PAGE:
At restaurants where you sit down, there is often a box on the table with a button on it. This button is to call the waiter/waitress when you’re ready to order. This is a wonderful thing that would be AWESOME in America. Instead of having to awkwardly call someone over when you’re ready to order, you press the button and your table number comes up on a screen in the back of the restaurant so they know you need something. This also means that you don’t have the waiter/waitress coming to your table asking if you’re ready or how your food is or if they can get you anything, you can enjoy your meal in peace. And then there isn’t that awkward moment when you’re talking about something private or unusual and the waiter/waitress comes by and catches a snippet before you realize they are there…
Speaking of customer service, if you go to a book store they will ask you if you’d like your book covered. I haven’t come across this with textbooks, but if you buy a novel that you pay perhaps read in public, you can get the book covered and no one will know what you’re reading.
Cool thing number something, to pay bills in Japan you simply take the bill to a convenience store and pay the bill there. From what I understand you can set up direct deposits through your bank account, but for those of us who are only here for a short amount of time it’s very convenient. Plus, when you order stuff online you can chose the option to pay at a convenience store as well, no need to risk putting credit card information online. I pay my internet bill, my national health care bill, and my electricity/ water bill at convenience stores every month and I appreciate the ease of this, not having to send checks or cash somewhere.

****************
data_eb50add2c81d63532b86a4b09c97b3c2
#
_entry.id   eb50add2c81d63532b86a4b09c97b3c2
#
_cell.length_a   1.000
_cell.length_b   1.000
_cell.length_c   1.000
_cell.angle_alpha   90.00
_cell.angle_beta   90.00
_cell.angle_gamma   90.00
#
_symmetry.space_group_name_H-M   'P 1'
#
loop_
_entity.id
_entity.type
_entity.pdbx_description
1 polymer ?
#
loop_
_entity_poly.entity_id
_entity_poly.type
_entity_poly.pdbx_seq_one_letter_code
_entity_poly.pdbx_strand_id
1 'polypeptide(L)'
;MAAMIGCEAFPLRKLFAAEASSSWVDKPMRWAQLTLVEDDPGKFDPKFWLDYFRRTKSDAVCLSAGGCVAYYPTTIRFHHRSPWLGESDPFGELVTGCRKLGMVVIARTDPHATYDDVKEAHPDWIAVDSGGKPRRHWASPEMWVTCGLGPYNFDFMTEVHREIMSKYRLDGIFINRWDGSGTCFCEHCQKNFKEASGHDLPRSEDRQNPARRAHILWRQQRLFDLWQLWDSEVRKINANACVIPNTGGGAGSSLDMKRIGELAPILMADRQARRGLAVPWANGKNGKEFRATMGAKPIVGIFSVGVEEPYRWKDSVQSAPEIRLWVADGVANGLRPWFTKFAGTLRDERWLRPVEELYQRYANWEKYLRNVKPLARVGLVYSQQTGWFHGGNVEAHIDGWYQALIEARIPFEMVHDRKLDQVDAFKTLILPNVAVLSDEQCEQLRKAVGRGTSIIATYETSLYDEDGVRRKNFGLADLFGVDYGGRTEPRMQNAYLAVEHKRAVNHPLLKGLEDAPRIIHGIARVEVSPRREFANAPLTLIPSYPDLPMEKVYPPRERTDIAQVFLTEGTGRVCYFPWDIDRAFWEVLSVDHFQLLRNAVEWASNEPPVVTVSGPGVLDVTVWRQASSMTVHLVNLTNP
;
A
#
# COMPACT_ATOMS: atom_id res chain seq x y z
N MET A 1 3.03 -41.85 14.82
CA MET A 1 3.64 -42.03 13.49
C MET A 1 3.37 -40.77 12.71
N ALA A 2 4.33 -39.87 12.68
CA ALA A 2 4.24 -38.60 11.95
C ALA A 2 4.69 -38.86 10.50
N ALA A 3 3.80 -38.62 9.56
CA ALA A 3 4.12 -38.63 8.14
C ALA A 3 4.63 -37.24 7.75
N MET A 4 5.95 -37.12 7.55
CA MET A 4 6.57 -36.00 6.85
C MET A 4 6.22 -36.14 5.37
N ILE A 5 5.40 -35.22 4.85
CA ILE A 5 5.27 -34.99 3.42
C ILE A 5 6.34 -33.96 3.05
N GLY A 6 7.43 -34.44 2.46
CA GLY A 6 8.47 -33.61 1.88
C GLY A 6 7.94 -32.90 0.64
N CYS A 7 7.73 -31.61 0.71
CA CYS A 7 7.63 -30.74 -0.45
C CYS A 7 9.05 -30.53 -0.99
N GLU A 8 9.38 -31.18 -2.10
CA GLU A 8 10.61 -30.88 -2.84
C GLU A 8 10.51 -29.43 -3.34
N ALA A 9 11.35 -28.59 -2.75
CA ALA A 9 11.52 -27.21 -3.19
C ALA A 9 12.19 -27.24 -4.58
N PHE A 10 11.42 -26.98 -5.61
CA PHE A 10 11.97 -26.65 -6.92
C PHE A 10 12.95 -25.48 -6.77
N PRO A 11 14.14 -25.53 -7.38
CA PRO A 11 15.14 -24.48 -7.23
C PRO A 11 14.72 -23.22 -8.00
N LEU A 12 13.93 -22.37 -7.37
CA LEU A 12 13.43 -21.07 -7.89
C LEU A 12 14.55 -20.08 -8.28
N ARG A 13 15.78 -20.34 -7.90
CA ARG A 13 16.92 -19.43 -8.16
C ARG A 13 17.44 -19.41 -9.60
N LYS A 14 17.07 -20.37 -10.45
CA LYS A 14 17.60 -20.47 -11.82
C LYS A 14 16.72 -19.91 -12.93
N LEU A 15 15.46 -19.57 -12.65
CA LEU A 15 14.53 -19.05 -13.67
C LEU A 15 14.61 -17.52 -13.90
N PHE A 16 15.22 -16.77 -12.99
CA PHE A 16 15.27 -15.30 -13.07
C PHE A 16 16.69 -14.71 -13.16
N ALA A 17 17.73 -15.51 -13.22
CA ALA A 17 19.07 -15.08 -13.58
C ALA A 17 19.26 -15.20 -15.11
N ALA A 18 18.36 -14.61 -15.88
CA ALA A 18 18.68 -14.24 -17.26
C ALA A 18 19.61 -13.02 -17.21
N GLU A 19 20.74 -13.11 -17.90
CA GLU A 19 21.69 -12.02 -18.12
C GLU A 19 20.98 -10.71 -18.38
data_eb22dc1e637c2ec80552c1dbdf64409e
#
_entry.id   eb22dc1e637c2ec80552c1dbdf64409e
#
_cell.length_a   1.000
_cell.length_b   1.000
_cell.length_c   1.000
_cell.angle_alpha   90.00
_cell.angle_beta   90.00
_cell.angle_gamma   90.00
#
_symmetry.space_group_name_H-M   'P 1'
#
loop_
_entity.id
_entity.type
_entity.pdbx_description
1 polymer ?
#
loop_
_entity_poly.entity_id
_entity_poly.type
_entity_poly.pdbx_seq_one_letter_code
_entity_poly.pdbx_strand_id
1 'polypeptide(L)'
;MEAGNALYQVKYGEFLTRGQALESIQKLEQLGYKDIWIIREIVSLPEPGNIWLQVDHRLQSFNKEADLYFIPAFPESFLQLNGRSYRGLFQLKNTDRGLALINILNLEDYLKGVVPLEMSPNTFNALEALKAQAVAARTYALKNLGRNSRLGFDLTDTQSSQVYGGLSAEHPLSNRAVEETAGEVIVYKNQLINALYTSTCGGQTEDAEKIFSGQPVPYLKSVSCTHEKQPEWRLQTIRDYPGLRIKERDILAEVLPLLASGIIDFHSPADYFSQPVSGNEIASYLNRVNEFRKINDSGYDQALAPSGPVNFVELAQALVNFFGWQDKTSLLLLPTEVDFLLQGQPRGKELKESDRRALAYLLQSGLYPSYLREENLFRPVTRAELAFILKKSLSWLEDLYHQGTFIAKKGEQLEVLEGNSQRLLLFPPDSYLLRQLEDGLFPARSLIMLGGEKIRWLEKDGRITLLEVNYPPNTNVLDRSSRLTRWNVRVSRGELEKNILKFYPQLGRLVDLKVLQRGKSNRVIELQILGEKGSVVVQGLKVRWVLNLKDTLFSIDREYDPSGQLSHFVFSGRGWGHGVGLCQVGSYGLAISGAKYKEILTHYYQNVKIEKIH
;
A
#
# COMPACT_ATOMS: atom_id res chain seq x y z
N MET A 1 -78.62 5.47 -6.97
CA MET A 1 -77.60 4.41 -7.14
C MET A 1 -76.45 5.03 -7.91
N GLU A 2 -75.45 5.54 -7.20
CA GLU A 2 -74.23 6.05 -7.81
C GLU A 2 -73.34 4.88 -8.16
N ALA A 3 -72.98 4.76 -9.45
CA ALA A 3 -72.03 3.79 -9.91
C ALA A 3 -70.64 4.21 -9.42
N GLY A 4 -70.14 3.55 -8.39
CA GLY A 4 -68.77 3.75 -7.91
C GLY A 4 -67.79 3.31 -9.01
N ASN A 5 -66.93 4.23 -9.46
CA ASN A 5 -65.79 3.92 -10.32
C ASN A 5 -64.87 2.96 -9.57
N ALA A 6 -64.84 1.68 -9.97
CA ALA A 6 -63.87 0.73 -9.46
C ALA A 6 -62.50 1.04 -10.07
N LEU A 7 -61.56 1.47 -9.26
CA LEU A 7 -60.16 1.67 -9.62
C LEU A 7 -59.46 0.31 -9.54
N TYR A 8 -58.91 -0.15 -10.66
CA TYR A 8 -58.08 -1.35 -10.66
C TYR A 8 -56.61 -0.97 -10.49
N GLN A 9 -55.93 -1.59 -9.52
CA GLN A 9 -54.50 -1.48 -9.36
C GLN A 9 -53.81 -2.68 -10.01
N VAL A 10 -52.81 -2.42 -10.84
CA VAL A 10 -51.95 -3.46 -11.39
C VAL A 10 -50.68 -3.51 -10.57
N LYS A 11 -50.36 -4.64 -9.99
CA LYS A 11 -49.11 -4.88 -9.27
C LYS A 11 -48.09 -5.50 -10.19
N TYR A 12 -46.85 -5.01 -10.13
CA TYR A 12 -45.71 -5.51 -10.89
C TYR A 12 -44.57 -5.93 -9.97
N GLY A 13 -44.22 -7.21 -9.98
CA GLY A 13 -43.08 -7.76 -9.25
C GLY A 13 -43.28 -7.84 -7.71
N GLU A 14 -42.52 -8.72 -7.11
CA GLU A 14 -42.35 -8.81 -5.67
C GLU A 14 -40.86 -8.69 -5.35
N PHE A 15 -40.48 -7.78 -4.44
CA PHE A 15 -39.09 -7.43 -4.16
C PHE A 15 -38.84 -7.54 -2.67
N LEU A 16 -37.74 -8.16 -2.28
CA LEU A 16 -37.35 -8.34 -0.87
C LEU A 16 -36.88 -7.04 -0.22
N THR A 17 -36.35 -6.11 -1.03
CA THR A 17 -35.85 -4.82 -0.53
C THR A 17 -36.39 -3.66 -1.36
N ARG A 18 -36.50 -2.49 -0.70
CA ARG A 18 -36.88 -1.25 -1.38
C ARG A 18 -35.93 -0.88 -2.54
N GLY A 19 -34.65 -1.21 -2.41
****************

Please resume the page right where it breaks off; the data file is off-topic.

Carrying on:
Purikura!!!!!!!! Essentially purikura are picture booths, but they are so much more than the mere photo-taking sometimes can chose backgrounds that I’ve found in America. These are pick crazy backgrounds, effects, and decorate photo booths. You pay, then have your photos taken alone or with friends, then you get to choose different backgrounds for different photos and you can add stickers, writing, borders, essentially drawing whatever you want on the picture. Many booths also have effects, such as making your eyes super large (kind of creepy looking) or your skin paler or darker. Some booths even have costumes or fun props that you can take pictures with. Then you get to pick the design of photos you want, for instance two big pictures and four small ones, or all big pictures and they have different numbers/sizes that you can choose so if that if you have two people, you get two copies of every picture, three people you can choose three copies of every picture (the pictures do get smaller as you choose more). Purikura is super fun for commemorating dates with friends, birthdays, parties, holidays, etc.